OSHA recommends developing standard procedures for calibrating and using gas monitors that include documentation to verify the proper maintenance and calibration of the instruments.
Instrument inaccuracy due to improper or irregular maintenance and calibration can lead to exposure to hazardous levels of toxic gases or to an oxygen-deficient atmosphere. This exposure can cause workers to suffer serious injuries or illness, and even death. Flammable gas explosions are often catastrophic, resulting in worker injuries and death, or destruction of property.
The best way to verify that a monitor detects gas accurately and reliably is to test it with a known concentration of gas. This procedure will verify whether the sensors in the instrument respond accurately and whether the alarms function properly. The ISEA recommends, at a minimum, verifying the operational capability of these instruments before each day's use, with additional testing conducted as necessary.
The following are a few basic calibration rules for gas monitors:
- Follow the manufacturer's guidelines for proper calibration. Operators cannot perform any job, including DRPGM calibration, properly or safely without the right tools. The type and concentration of calibration test gas, sample tubing, flow regulators, and calibration adapters are key links in the calibration chain. Operators should conduct any testing to verify the operation of the gas monitor in an environment that is the same as (or similar to) the working conditions (e.g., temperature, humidity, atmospheric pressure).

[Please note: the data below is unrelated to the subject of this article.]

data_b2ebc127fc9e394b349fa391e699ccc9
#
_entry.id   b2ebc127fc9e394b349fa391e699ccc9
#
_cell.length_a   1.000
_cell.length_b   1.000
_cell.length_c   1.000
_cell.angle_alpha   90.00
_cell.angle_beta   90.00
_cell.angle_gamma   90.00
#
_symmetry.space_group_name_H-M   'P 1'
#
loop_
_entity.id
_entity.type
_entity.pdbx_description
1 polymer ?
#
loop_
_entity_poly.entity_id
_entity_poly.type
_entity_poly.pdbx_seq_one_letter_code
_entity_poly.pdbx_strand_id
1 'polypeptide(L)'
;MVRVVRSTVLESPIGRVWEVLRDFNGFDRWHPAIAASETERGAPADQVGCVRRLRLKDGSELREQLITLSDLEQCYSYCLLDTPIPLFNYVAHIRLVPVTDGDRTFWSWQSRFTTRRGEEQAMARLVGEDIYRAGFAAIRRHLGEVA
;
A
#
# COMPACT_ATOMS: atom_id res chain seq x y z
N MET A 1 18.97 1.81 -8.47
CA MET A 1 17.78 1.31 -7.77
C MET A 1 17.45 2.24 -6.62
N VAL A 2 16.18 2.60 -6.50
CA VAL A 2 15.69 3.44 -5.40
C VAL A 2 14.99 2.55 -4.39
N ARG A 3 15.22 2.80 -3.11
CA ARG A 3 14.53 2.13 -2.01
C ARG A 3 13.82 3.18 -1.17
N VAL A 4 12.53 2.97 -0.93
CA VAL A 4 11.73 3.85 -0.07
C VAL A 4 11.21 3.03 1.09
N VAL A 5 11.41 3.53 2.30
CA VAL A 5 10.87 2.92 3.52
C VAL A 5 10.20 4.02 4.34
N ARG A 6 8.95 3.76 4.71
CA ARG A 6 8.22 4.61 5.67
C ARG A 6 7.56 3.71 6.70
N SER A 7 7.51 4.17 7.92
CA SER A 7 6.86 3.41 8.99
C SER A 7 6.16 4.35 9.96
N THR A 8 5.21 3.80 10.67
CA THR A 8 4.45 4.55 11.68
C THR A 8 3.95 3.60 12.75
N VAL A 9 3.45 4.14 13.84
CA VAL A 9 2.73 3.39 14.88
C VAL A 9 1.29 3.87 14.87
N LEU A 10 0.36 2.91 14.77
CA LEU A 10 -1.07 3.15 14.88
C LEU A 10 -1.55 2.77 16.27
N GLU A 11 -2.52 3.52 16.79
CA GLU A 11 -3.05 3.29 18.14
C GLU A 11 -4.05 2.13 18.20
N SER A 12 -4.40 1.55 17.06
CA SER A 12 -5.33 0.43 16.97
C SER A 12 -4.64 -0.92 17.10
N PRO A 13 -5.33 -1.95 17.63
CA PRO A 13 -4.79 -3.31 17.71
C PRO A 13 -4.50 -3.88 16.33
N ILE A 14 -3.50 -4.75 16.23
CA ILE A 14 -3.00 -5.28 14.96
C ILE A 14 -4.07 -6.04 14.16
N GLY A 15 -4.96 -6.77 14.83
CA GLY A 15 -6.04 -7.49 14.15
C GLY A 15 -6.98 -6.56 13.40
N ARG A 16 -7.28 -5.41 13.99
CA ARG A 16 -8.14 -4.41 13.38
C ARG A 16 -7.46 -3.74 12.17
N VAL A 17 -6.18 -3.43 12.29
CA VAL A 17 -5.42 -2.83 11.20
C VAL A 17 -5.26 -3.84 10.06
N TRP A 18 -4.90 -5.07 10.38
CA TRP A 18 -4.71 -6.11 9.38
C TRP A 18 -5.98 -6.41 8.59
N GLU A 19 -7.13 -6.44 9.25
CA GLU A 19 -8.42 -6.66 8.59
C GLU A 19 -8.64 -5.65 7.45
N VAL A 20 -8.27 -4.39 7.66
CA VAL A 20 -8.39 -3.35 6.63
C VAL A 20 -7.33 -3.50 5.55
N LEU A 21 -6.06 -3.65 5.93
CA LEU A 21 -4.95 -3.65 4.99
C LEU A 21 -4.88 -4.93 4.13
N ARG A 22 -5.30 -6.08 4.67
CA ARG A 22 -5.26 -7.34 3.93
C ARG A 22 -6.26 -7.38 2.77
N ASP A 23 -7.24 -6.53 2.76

- Only use a certified traceable test gas, and do so before its expiration date. The instrument can only be as accurate as the test gas used to calibrate it. Be certain that the supplier can provide a certificate of analysis for every test-gas cylinder. The concentration of the test gas, particularly reactive gases such as hydrogen sulfide and chlorine, will only remain stable for a limited period. Never use a test gas after its expiration date.
- Train operators on the proper methods of calibration. Most instruments are designed to be field calibrated with detailed instructions provided in the manufacturer's user manual, training videos, or computer-based training modules. Employers should train and test everyone responsible for performing DRPGM calibration.
When to Test?
Calibration - Before first use and monthly thereafter.
Bump Test - Prior to each day’s use.
Between regular calibrations, a calibration should be performed immediately following each of these incidents: the unit falls, is dropped, or experiences another significant impact; is exposed to water; fails a bump test; or has been repeatedly exposed to an over-range (positive or negative) gas concentration. A calibration is also recommended after the installation of a new (or replacement) sensor. These recommendations are based on field data, safe work procedures, industry best practices, and regulatory standards to ensure worker safety.
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